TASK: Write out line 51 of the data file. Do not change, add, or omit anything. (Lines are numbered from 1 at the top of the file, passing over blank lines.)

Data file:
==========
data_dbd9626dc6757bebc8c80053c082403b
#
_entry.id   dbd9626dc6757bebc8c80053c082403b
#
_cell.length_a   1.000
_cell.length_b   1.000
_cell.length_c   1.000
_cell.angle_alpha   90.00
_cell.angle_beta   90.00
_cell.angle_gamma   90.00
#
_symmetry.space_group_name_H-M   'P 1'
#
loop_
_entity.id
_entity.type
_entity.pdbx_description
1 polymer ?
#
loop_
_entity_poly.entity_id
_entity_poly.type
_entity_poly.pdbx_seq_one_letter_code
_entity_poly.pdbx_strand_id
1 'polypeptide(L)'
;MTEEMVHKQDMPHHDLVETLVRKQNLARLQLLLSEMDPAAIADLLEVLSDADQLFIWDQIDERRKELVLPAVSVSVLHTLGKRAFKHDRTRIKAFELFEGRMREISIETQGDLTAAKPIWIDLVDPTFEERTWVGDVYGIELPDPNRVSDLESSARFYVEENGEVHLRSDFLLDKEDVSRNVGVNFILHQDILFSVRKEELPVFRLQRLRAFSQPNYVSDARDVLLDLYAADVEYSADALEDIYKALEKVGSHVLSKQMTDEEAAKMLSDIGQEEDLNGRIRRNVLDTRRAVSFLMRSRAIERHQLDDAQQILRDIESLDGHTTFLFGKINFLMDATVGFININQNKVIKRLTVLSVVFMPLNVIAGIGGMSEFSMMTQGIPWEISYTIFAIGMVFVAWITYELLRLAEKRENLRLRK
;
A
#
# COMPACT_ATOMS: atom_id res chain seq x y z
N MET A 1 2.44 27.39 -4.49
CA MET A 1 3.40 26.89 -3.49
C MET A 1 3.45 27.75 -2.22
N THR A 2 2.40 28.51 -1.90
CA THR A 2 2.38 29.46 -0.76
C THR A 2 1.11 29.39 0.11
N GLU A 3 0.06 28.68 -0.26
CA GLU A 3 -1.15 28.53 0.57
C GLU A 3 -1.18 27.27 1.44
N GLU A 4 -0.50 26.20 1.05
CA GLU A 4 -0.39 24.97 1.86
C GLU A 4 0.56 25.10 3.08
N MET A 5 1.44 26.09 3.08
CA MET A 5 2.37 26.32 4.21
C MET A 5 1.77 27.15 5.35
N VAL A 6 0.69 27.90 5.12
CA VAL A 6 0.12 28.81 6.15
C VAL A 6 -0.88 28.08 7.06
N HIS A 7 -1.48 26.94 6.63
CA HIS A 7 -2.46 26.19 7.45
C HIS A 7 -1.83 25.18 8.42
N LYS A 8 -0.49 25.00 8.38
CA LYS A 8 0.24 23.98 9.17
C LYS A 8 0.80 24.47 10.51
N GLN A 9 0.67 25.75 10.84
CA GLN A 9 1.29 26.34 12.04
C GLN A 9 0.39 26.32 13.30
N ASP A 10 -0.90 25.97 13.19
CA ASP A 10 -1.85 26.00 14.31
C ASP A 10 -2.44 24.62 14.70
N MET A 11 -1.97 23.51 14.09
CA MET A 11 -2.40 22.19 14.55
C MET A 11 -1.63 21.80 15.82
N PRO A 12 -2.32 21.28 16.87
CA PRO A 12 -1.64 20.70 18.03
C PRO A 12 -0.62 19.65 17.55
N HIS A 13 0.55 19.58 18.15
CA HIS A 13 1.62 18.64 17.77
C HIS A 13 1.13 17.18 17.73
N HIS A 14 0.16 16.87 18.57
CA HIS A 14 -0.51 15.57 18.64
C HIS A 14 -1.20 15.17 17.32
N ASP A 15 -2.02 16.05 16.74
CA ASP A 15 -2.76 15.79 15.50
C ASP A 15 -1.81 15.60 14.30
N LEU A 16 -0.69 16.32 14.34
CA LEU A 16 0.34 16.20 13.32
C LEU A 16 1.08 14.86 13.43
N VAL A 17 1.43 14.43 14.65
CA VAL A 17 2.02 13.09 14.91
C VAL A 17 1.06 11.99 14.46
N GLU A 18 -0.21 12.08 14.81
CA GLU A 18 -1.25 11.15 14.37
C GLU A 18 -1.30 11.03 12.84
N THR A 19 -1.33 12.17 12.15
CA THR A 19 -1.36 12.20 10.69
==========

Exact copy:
C HIS A 7 -1.83 25.18 8.42